treme stagnation and unprofitable character
ol aimost every department of general trade.
Monopolists are all in the ranks of the oppo
nents of the system of free trade.
In American securities the business continues
to be much suspended—holders of securities
not pressing them upon the market; but there
is scarcely any speculation, and the enclosed
list is only an approximation to the prices, as o!
transactions several days »)ld, but which pro
bably could be realised al the present time.— j
Tne shares of the Bank of the United States ,
were swld on Tuesday at X3 7s. Gvi. for *200 j
share*; ami yesterday X*3 it's, was obtained
lor a smaller number. No transactions have
taken place this morning, but parties appear
willing again to recede to X‘3 7s. Gd. Except
ing a sale of $JO,OOC New Vork 5 per cent at
31 on Tuesday, there is no other distinct nans
action to report nor is there believed to he any
probability of a movement in the market until
the arrival of intelligence of the proceedings
in the extraordinary session of Congress, or
unless the message of the President should be
important in a financial point of view-tins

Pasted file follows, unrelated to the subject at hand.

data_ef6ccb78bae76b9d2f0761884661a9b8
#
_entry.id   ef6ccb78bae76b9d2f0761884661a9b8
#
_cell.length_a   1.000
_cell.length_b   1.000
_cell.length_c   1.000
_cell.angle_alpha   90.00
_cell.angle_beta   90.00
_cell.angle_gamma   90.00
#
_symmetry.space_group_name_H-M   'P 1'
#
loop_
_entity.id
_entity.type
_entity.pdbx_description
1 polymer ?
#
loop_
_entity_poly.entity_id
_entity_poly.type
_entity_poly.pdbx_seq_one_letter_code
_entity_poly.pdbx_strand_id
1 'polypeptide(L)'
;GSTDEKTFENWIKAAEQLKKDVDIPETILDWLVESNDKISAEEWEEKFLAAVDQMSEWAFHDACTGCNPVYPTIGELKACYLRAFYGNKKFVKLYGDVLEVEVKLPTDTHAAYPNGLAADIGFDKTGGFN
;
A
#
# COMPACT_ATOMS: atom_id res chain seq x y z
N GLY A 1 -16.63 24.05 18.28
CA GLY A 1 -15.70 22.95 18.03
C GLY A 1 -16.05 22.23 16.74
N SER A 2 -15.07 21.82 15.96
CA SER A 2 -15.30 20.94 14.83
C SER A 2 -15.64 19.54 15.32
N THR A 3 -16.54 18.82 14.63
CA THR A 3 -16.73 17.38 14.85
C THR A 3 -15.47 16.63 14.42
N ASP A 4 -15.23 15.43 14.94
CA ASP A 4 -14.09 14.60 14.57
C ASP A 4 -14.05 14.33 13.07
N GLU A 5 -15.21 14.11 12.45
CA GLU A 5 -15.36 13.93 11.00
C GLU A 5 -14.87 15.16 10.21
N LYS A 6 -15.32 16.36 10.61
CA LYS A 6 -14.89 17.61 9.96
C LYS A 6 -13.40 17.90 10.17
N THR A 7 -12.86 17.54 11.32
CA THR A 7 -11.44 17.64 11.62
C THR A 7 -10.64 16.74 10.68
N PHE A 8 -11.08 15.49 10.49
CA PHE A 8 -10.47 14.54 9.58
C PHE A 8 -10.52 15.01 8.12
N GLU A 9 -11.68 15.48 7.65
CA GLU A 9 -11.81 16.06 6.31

document being fully expected by the Cale
donia atearn ship, which Laves Halifax un the
present day. _
From the London Times.
The recent trials, which have brought the
person of the King of the French and the ma
lignant schemes of his enemies before the tri
bunals of France, have excited le^s at'eut.on
in this country thap they deserve to do. i he
'English people are wont to leel as much con
tempt for clumsy calumnies, like those con
| tained in the letters fabricated by an in
famous woman, published by the revolutiona
ry party in France, and imputed to the King,
as they do abhorrence for the jargon and the
atrocity of the hungry regicides, or rather the
miserable assassins, who lurk about Ins pal
ace. But it cannot be a matter of indiffer
ence to Europe to see a brave and sagacious
Prince, inferior to none of his predecessors on
the throne of France in patriotism, humanity,
and political firmness, attacked by the foulest
means which were ever invented by me de
praved leaders of a democracy. It cannot he
a matter of indifference to Europe to know that
I the implacable spirit ol the revolution is still
a.ive and active sn France, prompting expres
sions, avowing principles, and perpetrating
acts unknown to any other age or country,
and to be paralleled onlv by its own terrific,
precedents. As far as the public opinion ol
other countries can have any weight, as far as
the public opinion ofother countries can anti
cipate that of posterity, we feel bound to ex
press the indignation with w hich these pm